Air Canada plans to boost revenue with a low-cost carrier that may start as soon as 2013 and invest in more fuel-efficient jets to shake its status as North America’s least efficient airline.
A labor accord with pilots selected by an arbitrator last week lets Air Canada start its proposed low-cost business with as many as 50 aircraft, including single-aisle Airbus SAS A319s and twin-aisle Boeing Co. 767s, Chief Executive Officer Calin Rovinescu said on an earnings call today. Routes will include leisure destinations such as Las Vegas, Mexico and Florida.
“This agreement is a key element in the blueprint that will allow Air Canada to not only compete more effectively, but also renew growth after years of stagnation,” he said.
Air Canada had the highest annual cost to fly a single seat a mile of any North American airline for the past three years, according to data compiled by Bloomberg Industries. Its fleet is twice the average age of rival WestJet Airlines Ltd., the most recent data show, and Air Canada said today it will conduct a review to determine which aircraft need replacing.
“There’s still periods of lots of restructuring they have to work through and there’s going to be lots of noise around the name but I think they have enough momentum and enough dominoes in play they can probably extract some good cost savings in various initiatives across the board,” said David Newman, a Cormark Securities Inc. analyst in Toronto who raised his rating to speculative buy from market perform on Aug. 1.
Air Canada reported a second-quarter adjusted loss of 5 Canadian cents a share today, wider than the 1-cent average of analysts’ estimates, after labor disruptions and the closing of a maintenance provider curbed bookings.
Including a currency-exchange loss and other expenses, net loss widened to C$96 million, or 35 cents a share, from C$46 million, or 17 cents, a year earlier. The report marked Air Canada’s sixth consecutive unprofitable quarter. Operating expenses for each seat flown a mile increased 2.3 percent from the same period a year ago, Air Canada said.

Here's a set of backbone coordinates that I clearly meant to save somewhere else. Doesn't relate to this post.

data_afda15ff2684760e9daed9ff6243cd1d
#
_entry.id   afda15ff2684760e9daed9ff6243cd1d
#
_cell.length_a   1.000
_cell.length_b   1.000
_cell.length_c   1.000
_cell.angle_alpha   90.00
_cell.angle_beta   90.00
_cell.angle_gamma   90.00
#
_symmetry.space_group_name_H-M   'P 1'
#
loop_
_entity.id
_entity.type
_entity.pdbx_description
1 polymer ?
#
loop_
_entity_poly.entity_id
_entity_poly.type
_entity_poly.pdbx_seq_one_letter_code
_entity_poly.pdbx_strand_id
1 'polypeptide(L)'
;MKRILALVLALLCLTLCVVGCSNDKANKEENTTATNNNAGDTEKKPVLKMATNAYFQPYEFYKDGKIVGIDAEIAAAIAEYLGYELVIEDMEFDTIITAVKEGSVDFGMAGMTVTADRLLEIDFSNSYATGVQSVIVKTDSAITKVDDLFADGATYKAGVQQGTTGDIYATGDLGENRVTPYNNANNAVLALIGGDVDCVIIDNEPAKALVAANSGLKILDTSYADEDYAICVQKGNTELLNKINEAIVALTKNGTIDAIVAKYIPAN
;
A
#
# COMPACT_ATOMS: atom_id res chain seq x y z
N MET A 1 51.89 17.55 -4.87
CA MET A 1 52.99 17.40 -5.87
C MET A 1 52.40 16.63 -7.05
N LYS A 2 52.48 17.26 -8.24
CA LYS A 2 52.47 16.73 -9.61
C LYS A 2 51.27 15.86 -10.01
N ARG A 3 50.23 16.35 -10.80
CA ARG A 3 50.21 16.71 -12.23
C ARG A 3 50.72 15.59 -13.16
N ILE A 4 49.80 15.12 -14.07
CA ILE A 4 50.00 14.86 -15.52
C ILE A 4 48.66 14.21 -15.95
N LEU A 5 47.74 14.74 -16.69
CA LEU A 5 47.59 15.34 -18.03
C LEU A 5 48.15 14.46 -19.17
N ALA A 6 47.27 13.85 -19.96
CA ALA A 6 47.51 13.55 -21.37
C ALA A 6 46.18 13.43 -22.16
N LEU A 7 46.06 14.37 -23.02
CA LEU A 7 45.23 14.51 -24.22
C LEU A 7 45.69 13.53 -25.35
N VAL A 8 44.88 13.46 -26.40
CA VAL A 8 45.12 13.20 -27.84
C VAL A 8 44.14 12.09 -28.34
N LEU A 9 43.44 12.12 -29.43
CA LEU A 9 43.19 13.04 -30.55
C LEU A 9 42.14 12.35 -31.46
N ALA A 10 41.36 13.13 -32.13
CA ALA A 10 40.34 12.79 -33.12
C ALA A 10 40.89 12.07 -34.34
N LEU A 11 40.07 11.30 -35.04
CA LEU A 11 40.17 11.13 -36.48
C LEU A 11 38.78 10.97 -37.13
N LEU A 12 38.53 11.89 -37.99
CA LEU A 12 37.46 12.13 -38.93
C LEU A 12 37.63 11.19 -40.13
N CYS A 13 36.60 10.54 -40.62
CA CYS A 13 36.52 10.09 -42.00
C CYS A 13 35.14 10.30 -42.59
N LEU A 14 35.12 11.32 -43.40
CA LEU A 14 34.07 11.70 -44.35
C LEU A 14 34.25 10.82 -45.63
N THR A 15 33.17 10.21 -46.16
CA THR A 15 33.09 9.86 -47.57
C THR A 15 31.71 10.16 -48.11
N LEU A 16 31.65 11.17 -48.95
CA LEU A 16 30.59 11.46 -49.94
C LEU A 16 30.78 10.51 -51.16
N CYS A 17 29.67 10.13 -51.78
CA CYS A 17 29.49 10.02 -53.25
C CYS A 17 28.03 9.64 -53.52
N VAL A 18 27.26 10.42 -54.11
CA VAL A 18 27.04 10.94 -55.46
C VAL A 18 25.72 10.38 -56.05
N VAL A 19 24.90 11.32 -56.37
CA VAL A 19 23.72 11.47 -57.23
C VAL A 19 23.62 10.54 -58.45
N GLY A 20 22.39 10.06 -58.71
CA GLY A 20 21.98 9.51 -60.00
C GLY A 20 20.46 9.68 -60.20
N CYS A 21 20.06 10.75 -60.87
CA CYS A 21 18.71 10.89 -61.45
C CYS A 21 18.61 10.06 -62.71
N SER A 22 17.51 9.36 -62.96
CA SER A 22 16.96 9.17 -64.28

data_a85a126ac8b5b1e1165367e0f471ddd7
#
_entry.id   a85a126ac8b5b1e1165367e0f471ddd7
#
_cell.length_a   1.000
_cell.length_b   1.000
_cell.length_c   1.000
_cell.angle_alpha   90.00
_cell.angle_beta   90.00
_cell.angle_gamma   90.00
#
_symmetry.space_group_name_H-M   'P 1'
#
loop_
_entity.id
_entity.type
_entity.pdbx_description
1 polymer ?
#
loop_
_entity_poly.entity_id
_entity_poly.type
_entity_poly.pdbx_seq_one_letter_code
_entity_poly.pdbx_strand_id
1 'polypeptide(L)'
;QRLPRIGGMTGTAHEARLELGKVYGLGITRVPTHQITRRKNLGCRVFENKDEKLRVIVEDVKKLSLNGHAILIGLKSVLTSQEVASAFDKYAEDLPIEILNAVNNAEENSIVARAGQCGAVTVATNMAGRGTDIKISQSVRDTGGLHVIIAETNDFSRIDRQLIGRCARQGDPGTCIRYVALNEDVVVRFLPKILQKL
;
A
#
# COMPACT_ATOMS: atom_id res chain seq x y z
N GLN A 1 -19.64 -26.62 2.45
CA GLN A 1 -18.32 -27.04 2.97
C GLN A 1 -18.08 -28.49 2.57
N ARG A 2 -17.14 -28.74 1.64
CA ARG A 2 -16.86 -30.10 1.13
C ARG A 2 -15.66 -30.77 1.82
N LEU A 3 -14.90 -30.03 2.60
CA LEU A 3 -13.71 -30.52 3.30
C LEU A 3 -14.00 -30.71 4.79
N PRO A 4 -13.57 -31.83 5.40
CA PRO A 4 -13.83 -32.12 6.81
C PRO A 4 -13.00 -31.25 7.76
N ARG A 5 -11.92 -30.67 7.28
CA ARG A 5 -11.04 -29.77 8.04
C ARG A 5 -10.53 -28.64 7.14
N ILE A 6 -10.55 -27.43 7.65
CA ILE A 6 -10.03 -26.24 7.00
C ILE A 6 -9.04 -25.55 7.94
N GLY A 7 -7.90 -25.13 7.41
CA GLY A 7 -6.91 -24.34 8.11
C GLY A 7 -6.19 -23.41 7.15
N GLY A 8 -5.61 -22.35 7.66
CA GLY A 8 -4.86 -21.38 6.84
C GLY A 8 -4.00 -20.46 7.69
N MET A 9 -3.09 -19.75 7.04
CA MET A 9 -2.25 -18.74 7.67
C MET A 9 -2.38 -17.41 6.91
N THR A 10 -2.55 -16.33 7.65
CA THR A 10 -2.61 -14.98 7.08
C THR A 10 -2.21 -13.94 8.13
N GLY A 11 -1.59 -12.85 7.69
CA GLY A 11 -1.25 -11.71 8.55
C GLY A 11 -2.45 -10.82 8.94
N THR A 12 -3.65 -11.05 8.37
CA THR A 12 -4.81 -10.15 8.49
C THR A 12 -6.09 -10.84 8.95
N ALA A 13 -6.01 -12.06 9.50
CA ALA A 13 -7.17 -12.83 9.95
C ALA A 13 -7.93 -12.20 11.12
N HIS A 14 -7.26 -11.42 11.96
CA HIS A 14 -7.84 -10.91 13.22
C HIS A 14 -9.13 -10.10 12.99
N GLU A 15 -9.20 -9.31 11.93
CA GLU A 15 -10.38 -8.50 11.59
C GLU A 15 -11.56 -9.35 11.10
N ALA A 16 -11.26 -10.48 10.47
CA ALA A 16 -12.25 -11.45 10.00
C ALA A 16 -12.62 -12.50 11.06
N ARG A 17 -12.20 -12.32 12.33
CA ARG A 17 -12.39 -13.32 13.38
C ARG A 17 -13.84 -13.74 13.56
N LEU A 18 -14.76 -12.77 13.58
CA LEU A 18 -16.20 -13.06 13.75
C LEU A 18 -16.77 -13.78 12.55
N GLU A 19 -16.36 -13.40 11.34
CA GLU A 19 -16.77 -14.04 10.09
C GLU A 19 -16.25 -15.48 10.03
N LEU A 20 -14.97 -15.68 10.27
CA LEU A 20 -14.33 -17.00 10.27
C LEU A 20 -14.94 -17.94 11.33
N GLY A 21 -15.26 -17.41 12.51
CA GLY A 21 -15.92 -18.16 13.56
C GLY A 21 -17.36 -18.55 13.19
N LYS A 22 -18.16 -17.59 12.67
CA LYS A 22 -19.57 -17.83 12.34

“The rest of the industry has been moving ahead to capture a large portion of the ever-growing leisure or low-cost market,” Rovinescu said on the call. “The low-cost model contemplated in the agreement would allow us to maintain or grow Air Canada’s presence in the low-cost market where we are no longer able to compete against new entrants.”
Full-service carriers in North America have a troubled history running low-cost units. In 2008 surging fuel prices and an industrywide contraction forced United Airlines to shut down its low-cost Ted airline.
Delta Air Lines Inc. folded its Song unit in 2006, and reduced demand after the Sept. 11 attacks put an end to Delta Express, United Shuttle and US Airways’ Metrojet.
One success story is Australia’s Qantas Airways Ltd. which introduced its low-cost Jetstar Airways Ltd. in 2004.
In the early part of the decade Qantas was also struggling with high costs and competition from a low-cost carrier, Russell Shaw, an analyst with Macquarie Group Ltd. in Sydney, said in an e-mail. Qantas’ solution was a low-cost carrier with separate labor contracts.
“It then successfully segmented its own network into premium and leisure routes, such that Jetstar did not compete directly against Qantas on any route,” he said. “Where there was overlap, the flight times were different to cater to different markets.”
Qantas’ control of Jetstar was key to making sure the airlines didn’t compete, Shaw said, and this allowed Qantas to apply best practices from its low-cost unit in its main business, including paying Qantas employees at Jetstar rates.
Low-cost WestJet Airlines Ltd. plans to increase its competition with Air Canada by starting a regional carrier next year that will use Bombardier Inc.’s new Q400 turboprop jets.
Air Canada said today its narrow-body Embraer SA 175s, which joined the fleet in 2005, may be succeeded by newer, more fuel-efficient planes.
Cormark’s Newman said Air Canada could move as many as 60 new jets into its regional operations. Replacing the Embraer jets with more efficient jets could save between C$30 million to C$50 million, he said in an interview.
“It would make sense, at least from my perspective, that they would eliminate those from their fleet, because they’re probably not cost-efficient,” Cameron Doerksen, an analyst with National Bank Financial, said by phone yesterday.
Air Canada fell 7.8 percent to C$1.06 in Toronto today, its largest drop since February. The shares have gained 7.1 percent this year.
The carrier said the recent labor deals will save it C$1.1 billion in pension costs. Even with those savings, the company still faces a C$3.1 billion pension solvency deficit and is in discussions with its unions and Canada’s finance department about the possibility of extending a moratorium on funding payments.
Without the extension, the airline said it will face more than C$900 million of pension payments in 2012 and 2013.
“Transformational change is not easy, especially in the case of a legacy carrier with high fixed costs, unionized labor, and a huge and onerous pension commitment,” Rovinescu said on the call. Still, with principal labor agreements complete and potential growth from the low-cost airline, “we are well positioned to transform Air Canada into a more competitive, sustainable and solidly profitable airline.”